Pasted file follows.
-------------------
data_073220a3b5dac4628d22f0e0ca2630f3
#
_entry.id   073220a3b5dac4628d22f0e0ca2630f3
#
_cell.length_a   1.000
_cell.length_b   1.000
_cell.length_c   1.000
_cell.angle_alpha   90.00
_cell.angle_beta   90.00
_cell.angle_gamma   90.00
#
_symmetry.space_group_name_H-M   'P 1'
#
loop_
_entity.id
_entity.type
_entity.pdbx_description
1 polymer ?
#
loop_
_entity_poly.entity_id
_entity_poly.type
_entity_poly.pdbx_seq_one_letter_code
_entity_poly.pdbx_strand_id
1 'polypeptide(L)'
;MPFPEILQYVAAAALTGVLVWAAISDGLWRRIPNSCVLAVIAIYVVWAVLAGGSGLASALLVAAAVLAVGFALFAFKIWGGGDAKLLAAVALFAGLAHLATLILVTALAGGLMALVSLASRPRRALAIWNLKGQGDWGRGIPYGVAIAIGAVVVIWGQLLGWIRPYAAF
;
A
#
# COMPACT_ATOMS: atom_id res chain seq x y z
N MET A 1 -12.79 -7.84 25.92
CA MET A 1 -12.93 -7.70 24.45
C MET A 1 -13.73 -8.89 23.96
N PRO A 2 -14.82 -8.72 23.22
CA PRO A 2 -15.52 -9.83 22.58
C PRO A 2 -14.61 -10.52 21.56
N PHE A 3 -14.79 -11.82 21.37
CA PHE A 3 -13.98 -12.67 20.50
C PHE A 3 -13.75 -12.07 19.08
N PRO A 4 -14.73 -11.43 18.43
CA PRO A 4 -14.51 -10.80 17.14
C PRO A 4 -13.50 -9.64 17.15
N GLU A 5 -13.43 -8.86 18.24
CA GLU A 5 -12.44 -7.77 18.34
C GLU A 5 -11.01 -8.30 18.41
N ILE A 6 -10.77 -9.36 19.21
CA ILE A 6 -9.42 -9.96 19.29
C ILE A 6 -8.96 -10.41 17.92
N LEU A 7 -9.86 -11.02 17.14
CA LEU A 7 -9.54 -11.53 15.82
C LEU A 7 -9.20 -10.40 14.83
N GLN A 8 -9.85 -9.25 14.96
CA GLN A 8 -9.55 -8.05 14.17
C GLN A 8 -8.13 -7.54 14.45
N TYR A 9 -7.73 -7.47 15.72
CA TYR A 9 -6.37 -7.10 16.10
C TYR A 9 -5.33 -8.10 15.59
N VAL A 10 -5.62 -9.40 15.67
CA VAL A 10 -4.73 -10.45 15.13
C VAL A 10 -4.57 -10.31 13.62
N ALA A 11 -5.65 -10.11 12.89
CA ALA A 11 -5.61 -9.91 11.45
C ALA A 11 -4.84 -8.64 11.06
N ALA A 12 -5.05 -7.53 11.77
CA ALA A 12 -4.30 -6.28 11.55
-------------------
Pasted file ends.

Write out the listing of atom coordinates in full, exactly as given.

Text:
data_073220a3b5dac4628d22f0e0ca2630f3
#
_entry.id   073220a3b5dac4628d22f0e0ca2630f3
#
_cell.length_a   1.000
_cell.length_b   1.000
_cell.length_c   1.000
_cell.angle_alpha   90.00
_cell.angle_beta   90.00
_cell.angle_gamma   90.00
#
_symmetry.space_group_name_H-M   'P 1'
#
loop_
_entity.id
_entity.type
_entity.pdbx_description
1 polymer ?
#
loop_
_entity_poly.entity_id
_entity_poly.type
_entity_poly.pdbx_seq_one_letter_code
_entity_poly.pdbx_strand_id
1 'polypeptide(L)'
;MPFPEILQYVAAAALTGVLVWAAISDGLWRRIPNSCVLAVIAIYVVWAVLAGGSGLASALLVAAAVLAVGFALFAFKIWGGGDAKLLAAVALFAGLAHLATLILVTALAGGLMALVSLASRPRRALAIWNLKGQGDWGRGIPYGVAIAIGAVVVIWGQLLGWIRPYAAF
;
A
#
# COMPACT_ATOMS: atom_id res chain seq x y z
N MET A 1 -12.79 -7.84 25.92
CA MET A 1 -12.93 -7.70 24.45
C MET A 1 -13.73 -8.89 23.96
N PRO A 2 -14.82 -8.72 23.22
CA PRO A 2 -15.52 -9.83 22.58
C PRO A 2 -14.61 -10.52 21.56
N PHE A 3 -14.79 -11.82 21.37
CA PHE A 3 -13.98 -12.67 20.50
C PHE A 3 -13.75 -12.07 19.08
N PRO A 4 -14.73 -11.43 18.43
CA PRO A 4 -14.51 -10.80 17.14
C PRO A 4 -13.50 -9.64 17.15
N GLU A 5 -13.43 -8.86 18.24
CA GLU A 5 -12.44 -7.77 18.34
C GLU A 5 -11.01 -8.30 18.41
N ILE A 6 -10.77 -9.36 19.21
CA ILE A 6 -9.42 -9.96 19.29
C ILE A 6 -8.96 -10.41 17.92
N LEU A 7 -9.86 -11.02 17.14
CA LEU A 7 -9.54 -11.53 15.82
C LEU A 7 -9.20 -10.40 14.83
N GLN A 8 -9.85 -9.25 14.96
CA GLN A 8 -9.55 -8.05 14.17
C GLN A 8 -8.13 -7.54 14.45
N TYR A 9 -7.73 -7.47 15.72
CA TYR A 9 -6.37 -7.10 16.10
C TYR A 9 -5.33 -8.10 15.59
N VAL A 10 -5.62 -9.40 15.67
CA VAL A 10 -4.73 -10.45 15.13
C VAL A 10 -4.57 -10.31 13.62
N ALA A 11 -5.65 -10.11 12.89
CA ALA A 11 -5.61 -9.91 11.45
C ALA A 11 -4.84 -8.64 11.06
N ALA A 12 -5.05 -7.53 11.77
CA ALA A 12 -4.30 -6.28 11.55